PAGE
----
KERR, RYAN,DAVID (2020) SYNTHESIS AND CHARACTERISATION OF INTERGROWTH TUNGSTEN BRONZES AND EVALUATION OF THEIR ELECTROCHEMICAL PERFORMANCE. Masters thesis, Durham University.
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The UK is becoming increasingly reliant on renewable energy sources as a replacement for fossil fuels. There is increasing pressure to reduce the consumption of fossil fuels and, as a result, there is increasing pressure on the energy industry to meet demands for renewable energy. However, this demand cannot be met without the means to store energy during off-peak hours, for use during peak energy consumption hours. Lithium ion batteries provide the solution to this demand, though much work needs to be done to bring battery technology up to the required capacity.
Since their commercialisation in 1991, lithium-ion batteries have become safer and more efficient, partly as a result of the adoption of graphitic anodes, at the expense of electrochemical capacity. In recent years, new energy materials have come forward promising greater capacity to store and provide energy whilst retaining the all-important safety features of intercalation materials. In particular, the work of Griffith et al. has hinted towards safe, reliable and cost-efficient metal oxide anodes with greater electrochemical capacity than the graphitic anodes currently in use across the globe (K. J. Griffith et al., 2018). By selecting the right structural motifs, materials previously thought unsuitable for use as electrodes might provide the solution to the world’s demand for safe and storable energy. This thesis focuses upon the unique interlocking (or ‘intergrowth’) tungsten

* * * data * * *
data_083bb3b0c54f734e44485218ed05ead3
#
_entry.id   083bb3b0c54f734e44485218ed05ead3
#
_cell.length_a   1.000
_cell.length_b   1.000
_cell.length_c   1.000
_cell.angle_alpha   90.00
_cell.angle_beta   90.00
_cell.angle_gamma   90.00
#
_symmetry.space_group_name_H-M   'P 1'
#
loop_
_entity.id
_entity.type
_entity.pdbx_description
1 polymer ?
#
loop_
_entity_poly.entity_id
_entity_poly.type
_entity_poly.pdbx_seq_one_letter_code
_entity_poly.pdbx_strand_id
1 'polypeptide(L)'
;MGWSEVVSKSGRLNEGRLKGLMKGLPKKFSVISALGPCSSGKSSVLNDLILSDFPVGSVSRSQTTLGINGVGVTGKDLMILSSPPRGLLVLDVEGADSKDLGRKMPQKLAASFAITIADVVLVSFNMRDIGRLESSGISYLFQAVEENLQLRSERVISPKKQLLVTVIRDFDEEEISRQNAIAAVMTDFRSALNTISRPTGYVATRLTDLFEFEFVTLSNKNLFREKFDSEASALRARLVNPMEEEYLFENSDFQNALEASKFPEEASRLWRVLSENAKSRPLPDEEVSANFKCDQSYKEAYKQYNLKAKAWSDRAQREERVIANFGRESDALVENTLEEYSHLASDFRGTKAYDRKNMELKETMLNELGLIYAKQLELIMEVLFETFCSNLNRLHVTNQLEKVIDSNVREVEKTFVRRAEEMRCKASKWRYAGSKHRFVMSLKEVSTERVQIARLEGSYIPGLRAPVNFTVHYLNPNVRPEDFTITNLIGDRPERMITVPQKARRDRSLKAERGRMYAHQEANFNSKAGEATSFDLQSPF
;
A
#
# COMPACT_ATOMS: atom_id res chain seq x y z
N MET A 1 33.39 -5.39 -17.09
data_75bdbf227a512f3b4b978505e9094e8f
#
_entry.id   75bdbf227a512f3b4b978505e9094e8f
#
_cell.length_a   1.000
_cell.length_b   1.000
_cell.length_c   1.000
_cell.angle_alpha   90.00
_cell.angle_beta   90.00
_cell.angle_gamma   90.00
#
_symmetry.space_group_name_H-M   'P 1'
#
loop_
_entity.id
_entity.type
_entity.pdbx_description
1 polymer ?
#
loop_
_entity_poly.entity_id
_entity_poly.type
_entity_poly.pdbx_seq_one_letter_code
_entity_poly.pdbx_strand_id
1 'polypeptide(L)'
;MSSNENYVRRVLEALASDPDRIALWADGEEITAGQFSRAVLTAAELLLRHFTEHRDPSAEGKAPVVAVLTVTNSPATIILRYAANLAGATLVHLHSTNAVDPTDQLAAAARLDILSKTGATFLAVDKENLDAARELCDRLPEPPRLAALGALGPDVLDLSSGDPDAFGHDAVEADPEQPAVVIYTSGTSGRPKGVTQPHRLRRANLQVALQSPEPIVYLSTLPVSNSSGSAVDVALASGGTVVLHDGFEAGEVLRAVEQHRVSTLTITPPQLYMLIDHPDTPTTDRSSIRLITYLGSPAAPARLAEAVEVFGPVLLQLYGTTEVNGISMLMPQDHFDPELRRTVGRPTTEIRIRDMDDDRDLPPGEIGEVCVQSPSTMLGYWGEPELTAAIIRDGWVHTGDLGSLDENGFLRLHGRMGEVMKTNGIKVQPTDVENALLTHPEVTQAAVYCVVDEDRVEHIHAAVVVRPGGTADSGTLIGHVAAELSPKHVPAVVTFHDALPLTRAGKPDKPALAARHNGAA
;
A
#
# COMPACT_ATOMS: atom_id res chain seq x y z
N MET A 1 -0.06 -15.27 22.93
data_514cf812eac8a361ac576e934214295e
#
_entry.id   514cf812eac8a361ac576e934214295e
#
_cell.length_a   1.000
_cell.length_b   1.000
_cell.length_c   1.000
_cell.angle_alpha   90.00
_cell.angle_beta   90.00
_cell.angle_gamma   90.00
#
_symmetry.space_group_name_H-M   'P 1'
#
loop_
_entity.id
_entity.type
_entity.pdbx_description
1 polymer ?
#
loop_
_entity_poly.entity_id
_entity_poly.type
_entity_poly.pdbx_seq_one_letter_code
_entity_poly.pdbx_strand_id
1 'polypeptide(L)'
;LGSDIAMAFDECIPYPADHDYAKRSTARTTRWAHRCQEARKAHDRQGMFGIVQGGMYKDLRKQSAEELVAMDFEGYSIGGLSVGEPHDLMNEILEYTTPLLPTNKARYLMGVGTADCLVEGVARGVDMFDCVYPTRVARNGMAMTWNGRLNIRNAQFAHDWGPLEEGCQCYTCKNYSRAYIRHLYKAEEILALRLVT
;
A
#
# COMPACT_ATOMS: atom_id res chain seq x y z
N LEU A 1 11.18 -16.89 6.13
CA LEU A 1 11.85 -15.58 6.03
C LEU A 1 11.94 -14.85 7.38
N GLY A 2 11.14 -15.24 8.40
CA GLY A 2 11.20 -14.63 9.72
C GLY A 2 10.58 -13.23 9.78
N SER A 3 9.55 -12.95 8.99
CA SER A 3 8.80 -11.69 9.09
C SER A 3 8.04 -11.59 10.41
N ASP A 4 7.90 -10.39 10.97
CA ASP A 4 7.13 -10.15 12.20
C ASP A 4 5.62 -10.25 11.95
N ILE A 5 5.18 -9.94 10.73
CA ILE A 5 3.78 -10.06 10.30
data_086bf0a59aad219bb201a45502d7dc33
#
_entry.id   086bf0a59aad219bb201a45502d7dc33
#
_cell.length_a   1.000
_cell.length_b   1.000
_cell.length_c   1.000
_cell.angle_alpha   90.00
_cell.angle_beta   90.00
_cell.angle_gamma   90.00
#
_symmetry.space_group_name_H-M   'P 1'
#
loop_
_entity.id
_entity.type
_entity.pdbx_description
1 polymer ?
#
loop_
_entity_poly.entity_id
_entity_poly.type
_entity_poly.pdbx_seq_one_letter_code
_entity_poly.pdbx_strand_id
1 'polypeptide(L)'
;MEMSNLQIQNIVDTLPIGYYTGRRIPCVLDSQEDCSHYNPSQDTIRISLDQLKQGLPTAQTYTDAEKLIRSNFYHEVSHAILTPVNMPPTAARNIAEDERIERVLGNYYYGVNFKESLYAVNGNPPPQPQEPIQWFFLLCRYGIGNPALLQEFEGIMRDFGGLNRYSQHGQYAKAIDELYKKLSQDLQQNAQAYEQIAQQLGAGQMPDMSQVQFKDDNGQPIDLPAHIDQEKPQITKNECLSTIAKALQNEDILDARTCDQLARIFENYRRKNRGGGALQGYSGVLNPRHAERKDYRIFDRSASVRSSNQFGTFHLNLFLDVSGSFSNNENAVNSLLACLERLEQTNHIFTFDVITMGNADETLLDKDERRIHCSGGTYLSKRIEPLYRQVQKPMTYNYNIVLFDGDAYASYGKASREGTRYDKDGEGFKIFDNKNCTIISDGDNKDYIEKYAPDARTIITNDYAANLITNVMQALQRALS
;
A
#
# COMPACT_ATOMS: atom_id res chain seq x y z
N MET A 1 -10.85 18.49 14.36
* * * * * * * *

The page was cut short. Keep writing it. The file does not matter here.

bronze (ITB) phase, first reported by Hussain and Kihlborg, for which testing under battery conditions has not yet been conducted (A. Hussain and L. Kihlborg, 1976). K0.13WO3, which is predicted to exhibit an ITB phase, was synthesised and attempts to elucidate its structure via PXRD were made. Galvanostatic discharge-charge data up to an including the third discharge demonstrated that K0.13WO3 has a capacity of 1.60 Li+/TM on the third discharge, exceeding the capacities of Nb16W5O47 (~1.5 Li+/TM) and Nb18W16O93 (~1.4 Li+/TM) reported by Griffith et al. at similar rates of discharge. Furthermore, solid-state 7Li and 6Li MAS NMR experiments were conducted, suggesting that Li+ reversibly intercalated into WO3-like environments in the ITB phase as opposed to the hexagonal sites which were also present.
|Item Type:||Thesis (Masters)|
|Award:||Master of Science|
|Faculty and Department:||Faculty of Science > Chemistry, Department of|
|Copyright:||Copyright of this thesis is held by the author|
|Deposited On:||17 Sep 2020 14:19|